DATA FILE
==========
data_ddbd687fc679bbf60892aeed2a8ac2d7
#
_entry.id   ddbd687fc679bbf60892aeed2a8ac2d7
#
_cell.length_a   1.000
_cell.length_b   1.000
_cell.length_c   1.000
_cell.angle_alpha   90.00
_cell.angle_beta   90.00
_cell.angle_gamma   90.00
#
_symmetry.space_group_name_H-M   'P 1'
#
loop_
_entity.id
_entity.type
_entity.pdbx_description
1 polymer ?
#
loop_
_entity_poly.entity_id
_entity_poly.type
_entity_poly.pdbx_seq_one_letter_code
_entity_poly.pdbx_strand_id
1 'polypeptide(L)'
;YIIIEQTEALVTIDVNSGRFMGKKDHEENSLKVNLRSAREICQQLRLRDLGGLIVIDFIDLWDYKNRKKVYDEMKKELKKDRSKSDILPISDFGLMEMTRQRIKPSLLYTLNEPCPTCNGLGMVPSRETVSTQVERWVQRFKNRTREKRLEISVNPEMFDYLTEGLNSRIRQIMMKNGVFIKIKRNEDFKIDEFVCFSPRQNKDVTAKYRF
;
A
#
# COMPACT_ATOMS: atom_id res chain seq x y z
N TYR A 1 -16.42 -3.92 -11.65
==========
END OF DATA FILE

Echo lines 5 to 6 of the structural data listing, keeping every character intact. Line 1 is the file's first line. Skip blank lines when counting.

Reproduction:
_cell.length_a   1.000
_cell.length_b   1.000